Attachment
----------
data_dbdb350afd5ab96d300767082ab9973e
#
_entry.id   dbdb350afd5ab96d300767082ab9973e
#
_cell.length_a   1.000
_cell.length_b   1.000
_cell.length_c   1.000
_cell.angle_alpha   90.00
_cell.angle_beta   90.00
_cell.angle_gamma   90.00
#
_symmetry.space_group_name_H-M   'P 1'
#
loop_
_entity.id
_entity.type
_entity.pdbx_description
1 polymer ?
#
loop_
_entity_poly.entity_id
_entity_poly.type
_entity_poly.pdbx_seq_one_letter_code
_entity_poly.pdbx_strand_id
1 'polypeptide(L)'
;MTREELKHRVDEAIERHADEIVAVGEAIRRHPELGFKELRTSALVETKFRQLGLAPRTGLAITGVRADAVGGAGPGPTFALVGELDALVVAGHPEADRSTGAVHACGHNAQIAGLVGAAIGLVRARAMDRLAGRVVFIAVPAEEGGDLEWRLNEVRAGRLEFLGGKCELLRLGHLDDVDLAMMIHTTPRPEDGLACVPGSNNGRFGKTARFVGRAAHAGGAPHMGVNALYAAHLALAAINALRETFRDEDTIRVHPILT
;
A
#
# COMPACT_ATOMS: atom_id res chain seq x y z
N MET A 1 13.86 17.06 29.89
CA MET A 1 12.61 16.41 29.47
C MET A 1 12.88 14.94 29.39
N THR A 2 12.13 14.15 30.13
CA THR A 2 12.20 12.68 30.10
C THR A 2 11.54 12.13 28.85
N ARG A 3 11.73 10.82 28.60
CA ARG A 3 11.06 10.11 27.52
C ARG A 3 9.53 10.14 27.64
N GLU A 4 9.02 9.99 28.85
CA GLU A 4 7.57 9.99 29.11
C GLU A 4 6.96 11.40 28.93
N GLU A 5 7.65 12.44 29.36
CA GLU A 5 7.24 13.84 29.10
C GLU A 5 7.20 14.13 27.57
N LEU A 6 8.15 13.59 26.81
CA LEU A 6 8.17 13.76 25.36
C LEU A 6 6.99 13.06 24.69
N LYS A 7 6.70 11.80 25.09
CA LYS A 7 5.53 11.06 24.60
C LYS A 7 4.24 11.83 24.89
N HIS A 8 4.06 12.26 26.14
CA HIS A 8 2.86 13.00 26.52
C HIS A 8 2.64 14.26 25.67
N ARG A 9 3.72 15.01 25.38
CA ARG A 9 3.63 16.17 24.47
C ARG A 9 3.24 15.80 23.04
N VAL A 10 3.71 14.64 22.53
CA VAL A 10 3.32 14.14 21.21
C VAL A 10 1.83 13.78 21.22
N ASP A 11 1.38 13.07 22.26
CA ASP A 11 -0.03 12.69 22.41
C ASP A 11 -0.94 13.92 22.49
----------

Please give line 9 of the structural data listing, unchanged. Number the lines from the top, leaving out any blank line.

_cell.angle_beta   90.00